With the Taylor Review recently published there has been a flurry of discussion as to what legal changes this may bring and the impact on employees. We have summarised the 7 main points of the review, which aims to make ‘all work in the UK economy fair and decent with realistic scope for development and fulfilment’, that you should be aware of.

Worker status proposals

  1. The definition of ‘non-employee workers’ should be made clearer and will be renamed ‘Dependent Contractors’. This status affects many people in the gig economy, for example Uber and Deliveroo workers. Workers could receive more employment benefits such as sick pay.
  2. There should be less emphasis on personal service and more emphasis on control from the employer. Currently, employers can control many aspects of an individual’s work but if they do not provide a personal service, ie. they do not have to do the work personally and can substitute someone else, they will likely not be given worker status. This decision would mean employers could rely less on substitution clauses.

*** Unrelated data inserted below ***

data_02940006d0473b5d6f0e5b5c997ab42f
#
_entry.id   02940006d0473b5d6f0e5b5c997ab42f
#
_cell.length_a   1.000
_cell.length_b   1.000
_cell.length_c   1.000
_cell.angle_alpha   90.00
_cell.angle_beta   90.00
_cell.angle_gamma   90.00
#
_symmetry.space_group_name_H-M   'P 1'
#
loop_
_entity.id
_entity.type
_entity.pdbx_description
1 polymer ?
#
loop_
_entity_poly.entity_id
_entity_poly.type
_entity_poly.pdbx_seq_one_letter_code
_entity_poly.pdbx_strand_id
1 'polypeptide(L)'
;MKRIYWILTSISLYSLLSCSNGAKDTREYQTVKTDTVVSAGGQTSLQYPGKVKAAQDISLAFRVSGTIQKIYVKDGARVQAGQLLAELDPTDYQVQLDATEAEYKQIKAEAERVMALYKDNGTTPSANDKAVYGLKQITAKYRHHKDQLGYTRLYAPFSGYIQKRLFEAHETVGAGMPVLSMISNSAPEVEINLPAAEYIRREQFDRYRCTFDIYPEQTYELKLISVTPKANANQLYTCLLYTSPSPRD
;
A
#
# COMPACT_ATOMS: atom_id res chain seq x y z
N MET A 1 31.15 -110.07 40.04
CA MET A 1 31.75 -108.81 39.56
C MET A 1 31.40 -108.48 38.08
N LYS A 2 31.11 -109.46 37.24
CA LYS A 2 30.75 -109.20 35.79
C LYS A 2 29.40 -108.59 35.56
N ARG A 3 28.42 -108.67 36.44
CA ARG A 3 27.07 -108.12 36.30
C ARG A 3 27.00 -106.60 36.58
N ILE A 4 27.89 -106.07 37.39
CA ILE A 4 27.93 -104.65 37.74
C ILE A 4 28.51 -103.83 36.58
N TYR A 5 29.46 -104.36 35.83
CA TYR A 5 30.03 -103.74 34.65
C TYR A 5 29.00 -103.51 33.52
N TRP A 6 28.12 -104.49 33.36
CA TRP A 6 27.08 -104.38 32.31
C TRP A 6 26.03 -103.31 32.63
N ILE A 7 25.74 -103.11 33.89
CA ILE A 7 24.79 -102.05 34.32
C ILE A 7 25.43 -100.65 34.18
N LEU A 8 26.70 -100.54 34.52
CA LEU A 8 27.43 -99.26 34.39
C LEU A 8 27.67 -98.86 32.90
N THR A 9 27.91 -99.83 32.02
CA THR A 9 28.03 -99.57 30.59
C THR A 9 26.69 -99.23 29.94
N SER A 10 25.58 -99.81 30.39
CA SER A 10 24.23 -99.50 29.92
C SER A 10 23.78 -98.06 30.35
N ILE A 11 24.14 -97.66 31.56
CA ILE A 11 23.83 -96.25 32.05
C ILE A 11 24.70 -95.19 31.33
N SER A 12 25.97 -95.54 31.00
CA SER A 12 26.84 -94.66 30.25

3. Tax should be aligned with employment status. In current legislation you can be classed as an employee or worker for employment legislation but self=employed for tax purposes, meaning achieving the best of both employment rights and tax benefits. However self-employed for tax purposes should equal self-employed for employment rights purposes. This would also mean employers would have to pay national insurance for ‘dependent contractors’.
  4. Employees should be able to have a free preliminary hearing to determine their worker status and it is for the employer to prove they are not an employee.

Zero hour contracts

5. To attempt to cut down on the number of zero hour contracts, those working in the gig economy with zero hour contracts should benefit from a higher national minimum wage.

6. Both zero hour contract and agency workers should have a right to request a contract with guaranteed hours from their employer if they have worked on a zero hours contract for 12 months or more.

7. Employers should report how many requests are received and whether they are approved.